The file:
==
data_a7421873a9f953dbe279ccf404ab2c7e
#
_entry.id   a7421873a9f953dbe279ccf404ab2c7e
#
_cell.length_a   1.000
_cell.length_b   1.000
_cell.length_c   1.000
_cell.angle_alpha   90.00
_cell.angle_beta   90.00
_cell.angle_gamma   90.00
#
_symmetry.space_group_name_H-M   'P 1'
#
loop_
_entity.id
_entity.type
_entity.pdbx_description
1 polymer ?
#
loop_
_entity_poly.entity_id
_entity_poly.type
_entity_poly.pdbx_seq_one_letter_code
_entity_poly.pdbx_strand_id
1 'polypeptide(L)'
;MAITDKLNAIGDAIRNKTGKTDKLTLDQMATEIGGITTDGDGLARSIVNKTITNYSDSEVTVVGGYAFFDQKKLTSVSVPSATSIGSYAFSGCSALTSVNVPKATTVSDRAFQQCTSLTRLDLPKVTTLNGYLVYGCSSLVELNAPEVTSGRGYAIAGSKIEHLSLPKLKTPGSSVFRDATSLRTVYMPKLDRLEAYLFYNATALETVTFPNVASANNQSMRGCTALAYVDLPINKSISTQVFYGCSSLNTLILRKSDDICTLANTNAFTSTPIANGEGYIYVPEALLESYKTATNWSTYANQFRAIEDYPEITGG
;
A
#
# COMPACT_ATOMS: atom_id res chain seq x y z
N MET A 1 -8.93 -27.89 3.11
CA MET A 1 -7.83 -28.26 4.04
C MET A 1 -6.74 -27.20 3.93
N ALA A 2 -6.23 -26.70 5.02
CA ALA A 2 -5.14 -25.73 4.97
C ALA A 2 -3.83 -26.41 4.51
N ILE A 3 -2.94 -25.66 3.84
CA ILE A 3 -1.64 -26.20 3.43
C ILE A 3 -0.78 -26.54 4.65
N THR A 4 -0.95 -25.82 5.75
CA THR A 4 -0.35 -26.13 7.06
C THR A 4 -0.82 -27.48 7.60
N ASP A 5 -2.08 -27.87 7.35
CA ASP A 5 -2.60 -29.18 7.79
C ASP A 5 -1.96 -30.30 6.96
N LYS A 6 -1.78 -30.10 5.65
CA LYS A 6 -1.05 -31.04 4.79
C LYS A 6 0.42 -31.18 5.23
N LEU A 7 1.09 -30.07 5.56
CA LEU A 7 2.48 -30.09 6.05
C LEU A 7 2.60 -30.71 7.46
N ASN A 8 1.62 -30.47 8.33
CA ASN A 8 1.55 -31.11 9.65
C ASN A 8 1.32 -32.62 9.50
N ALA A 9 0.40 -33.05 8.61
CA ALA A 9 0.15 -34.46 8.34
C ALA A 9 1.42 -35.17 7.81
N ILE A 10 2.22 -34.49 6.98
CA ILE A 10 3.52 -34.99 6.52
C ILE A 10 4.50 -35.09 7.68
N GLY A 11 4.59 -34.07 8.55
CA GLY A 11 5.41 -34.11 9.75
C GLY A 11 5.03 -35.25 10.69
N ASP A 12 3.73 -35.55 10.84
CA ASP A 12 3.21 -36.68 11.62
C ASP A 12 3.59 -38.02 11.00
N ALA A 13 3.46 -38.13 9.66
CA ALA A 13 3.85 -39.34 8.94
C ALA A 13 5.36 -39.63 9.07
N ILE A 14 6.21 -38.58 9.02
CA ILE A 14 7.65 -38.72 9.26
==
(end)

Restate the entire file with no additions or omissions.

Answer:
data_a7421873a9f953dbe279ccf404ab2c7e
#
_entry.id   a7421873a9f953dbe279ccf404ab2c7e
#
_cell.length_a   1.000
_cell.length_b   1.000
_cell.length_c   1.000
_cell.angle_alpha   90.00
_cell.angle_beta   90.00
_cell.angle_gamma   90.00
#
_symmetry.space_group_name_H-M   'P 1'
#
loop_
_entity.id
_entity.type
_entity.pdbx_description
1 polymer ?
#
loop_
_entity_poly.entity_id
_entity_poly.type
_entity_poly.pdbx_seq_one_letter_code
_entity_poly.pdbx_strand_id
1 'polypeptide(L)'
;MAITDKLNAIGDAIRNKTGKTDKLTLDQMATEIGGITTDGDGLARSIVNKTITNYSDSEVTVVGGYAFFDQKKLTSVSVPSATSIGSYAFSGCSALTSVNVPKATTVSDRAFQQCTSLTRLDLPKVTTLNGYLVYGCSSLVELNAPEVTSGRGYAIAGSKIEHLSLPKLKTPGSSVFRDATSLRTVYMPKLDRLEAYLFYNATALETVTFPNVASANNQSMRGCTALAYVDLPINKSISTQVFYGCSSLNTLILRKSDDICTLANTNAFTSTPIANGEGYIYVPEALLESYKTATNWSTYANQFRAIEDYPEITGG
;
A
#
# COMPACT_ATOMS: atom_id res chain seq x y z
N MET A 1 -8.93 -27.89 3.11
CA MET A 1 -7.83 -28.26 4.04
C MET A 1 -6.74 -27.20 3.93
N ALA A 2 -6.23 -26.70 5.02
CA ALA A 2 -5.14 -25.73 4.97
C ALA A 2 -3.83 -26.41 4.51
N ILE A 3 -2.94 -25.66 3.84
CA ILE A 3 -1.64 -26.20 3.43
C ILE A 3 -0.78 -26.54 4.65
N THR A 4 -0.95 -25.82 5.75
CA THR A 4 -0.35 -26.13 7.06
C THR A 4 -0.82 -27.48 7.60
N ASP A 5 -2.08 -27.87 7.35
CA ASP A 5 -2.60 -29.18 7.79
C ASP A 5 -1.96 -30.30 6.96
N LYS A 6 -1.78 -30.10 5.65
CA LYS A 6 -1.05 -31.04 4.79
C LYS A 6 0.42 -31.18 5.23
N LEU A 7 1.09 -30.07 5.56
CA LEU A 7 2.48 -30.09 6.05
C LEU A 7 2.60 -30.71 7.46
N ASN A 8 1.62 -30.47 8.33
CA ASN A 8 1.55 -31.11 9.65
C ASN A 8 1.32 -32.62 9.50
N ALA A 9 0.40 -33.05 8.61
CA ALA A 9 0.15 -34.46 8.34
C ALA A 9 1.42 -35.17 7.81
N ILE A 10 2.22 -34.49 6.98
CA ILE A 10 3.52 -34.99 6.52
C ILE A 10 4.50 -35.09 7.68
N GLY A 11 4.59 -34.07 8.55
CA GLY A 11 5.41 -34.11 9.75
C GLY A 11 5.03 -35.25 10.69
N ASP A 12 3.73 -35.55 10.84
CA ASP A 12 3.21 -36.68 11.62
C ASP A 12 3.59 -38.02 11.00
N ALA A 13 3.46 -38.13 9.66
CA ALA A 13 3.85 -39.34 8.94
C ALA A 13 5.36 -39.63 9.07
N ILE A 14 6.21 -38.58 9.02
CA ILE A 14 7.65 -38.72 9.26